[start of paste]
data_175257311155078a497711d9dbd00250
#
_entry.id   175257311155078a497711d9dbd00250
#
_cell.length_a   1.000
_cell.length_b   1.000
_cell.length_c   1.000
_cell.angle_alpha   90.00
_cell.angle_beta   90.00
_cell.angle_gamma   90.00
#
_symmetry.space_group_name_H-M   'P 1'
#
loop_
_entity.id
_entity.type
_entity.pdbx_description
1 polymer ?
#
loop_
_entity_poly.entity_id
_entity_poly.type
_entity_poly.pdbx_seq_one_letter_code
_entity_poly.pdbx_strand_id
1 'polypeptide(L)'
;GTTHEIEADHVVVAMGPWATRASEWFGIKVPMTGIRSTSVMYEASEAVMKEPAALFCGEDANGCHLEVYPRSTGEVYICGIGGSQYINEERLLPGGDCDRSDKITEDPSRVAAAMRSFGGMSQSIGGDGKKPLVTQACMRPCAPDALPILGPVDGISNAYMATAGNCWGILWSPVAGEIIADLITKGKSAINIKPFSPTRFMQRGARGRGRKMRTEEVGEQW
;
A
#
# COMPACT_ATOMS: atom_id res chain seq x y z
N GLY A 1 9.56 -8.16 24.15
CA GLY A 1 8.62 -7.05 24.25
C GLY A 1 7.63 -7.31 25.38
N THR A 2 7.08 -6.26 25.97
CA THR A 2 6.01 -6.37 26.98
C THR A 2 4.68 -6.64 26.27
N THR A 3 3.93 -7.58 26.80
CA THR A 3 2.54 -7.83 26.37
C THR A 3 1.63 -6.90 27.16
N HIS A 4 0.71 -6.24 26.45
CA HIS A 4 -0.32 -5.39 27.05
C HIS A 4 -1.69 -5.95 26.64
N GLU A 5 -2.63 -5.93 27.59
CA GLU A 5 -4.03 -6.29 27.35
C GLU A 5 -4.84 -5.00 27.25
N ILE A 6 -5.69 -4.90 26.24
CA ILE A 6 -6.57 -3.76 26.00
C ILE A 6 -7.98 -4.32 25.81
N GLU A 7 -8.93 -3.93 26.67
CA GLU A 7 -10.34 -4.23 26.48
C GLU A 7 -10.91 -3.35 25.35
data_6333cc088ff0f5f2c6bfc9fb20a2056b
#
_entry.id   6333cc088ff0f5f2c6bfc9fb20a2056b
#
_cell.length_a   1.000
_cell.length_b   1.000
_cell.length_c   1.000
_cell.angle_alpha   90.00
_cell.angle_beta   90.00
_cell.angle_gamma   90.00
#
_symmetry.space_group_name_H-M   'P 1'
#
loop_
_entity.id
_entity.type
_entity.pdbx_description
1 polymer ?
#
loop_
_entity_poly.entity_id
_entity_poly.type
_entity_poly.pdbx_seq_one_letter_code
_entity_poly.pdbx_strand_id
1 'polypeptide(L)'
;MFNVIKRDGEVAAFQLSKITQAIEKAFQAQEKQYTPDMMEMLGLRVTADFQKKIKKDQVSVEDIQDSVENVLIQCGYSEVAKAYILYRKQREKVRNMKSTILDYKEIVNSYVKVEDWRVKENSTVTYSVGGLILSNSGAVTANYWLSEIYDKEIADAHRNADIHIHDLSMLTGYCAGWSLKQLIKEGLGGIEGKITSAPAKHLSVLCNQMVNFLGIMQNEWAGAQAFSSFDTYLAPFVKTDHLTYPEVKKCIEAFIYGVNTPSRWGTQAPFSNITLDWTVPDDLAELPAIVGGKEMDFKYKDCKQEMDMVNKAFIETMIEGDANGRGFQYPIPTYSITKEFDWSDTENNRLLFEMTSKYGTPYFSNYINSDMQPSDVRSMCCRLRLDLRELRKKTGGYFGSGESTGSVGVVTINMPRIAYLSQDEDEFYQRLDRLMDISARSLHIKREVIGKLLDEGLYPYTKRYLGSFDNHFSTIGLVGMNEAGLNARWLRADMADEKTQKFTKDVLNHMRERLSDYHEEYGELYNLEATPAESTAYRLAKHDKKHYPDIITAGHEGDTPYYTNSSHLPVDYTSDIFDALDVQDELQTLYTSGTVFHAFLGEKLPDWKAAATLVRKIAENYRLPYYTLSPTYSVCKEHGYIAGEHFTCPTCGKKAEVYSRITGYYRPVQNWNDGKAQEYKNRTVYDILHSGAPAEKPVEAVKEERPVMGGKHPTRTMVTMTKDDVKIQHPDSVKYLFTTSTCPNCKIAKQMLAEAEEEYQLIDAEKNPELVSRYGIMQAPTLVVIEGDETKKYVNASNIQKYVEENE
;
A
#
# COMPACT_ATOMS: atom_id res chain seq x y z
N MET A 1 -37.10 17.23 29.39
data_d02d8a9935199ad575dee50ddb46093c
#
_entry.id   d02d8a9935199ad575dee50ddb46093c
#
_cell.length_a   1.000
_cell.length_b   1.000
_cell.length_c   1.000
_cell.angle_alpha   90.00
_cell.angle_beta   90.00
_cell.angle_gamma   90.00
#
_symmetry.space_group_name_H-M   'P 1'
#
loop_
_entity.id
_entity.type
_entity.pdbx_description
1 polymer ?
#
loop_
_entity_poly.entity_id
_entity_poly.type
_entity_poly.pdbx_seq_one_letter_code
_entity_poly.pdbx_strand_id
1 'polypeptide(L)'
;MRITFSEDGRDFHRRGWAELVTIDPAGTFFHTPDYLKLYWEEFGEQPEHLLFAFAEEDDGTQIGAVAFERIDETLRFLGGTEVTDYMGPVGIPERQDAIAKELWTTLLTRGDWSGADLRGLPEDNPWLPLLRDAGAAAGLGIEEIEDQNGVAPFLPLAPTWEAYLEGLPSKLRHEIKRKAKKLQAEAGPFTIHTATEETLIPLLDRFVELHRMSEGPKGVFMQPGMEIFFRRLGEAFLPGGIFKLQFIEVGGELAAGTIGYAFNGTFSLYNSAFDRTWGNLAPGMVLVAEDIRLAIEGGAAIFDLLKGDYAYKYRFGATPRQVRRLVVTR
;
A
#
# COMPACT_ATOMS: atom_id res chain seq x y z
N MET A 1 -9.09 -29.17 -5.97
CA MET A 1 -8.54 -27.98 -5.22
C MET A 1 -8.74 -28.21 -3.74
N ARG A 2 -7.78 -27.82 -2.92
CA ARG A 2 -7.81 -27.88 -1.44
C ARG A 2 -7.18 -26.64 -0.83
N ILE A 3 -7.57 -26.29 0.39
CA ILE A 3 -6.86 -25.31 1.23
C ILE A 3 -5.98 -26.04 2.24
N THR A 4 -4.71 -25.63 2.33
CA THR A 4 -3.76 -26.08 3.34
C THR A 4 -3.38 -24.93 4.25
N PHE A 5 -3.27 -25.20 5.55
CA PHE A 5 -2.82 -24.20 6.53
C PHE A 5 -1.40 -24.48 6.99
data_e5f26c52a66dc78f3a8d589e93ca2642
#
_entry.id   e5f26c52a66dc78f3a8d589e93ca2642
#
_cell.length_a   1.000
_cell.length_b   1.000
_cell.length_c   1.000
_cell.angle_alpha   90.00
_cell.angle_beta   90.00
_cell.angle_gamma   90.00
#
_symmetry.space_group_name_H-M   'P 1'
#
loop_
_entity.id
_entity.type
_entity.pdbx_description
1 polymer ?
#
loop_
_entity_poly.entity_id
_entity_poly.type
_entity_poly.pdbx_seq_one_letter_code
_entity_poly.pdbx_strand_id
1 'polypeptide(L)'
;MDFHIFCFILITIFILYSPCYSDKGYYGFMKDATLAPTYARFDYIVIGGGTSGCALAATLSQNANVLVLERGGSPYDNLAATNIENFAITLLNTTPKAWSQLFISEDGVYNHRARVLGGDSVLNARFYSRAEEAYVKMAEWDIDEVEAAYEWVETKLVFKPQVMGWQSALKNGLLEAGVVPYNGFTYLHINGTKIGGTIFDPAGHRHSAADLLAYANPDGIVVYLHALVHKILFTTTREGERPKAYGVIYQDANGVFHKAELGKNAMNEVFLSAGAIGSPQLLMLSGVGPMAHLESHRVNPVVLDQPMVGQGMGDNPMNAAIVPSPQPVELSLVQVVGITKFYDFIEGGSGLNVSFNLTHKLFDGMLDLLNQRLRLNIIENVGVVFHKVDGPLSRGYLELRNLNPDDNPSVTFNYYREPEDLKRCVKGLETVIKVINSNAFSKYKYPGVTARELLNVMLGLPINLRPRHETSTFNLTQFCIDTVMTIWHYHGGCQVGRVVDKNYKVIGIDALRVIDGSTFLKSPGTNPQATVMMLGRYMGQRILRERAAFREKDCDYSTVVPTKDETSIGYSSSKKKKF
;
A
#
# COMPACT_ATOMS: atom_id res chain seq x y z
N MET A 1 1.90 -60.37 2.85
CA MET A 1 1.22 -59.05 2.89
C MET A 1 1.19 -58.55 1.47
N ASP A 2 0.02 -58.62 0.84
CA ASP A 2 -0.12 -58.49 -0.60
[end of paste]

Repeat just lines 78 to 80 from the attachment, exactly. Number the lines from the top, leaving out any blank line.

;
A
#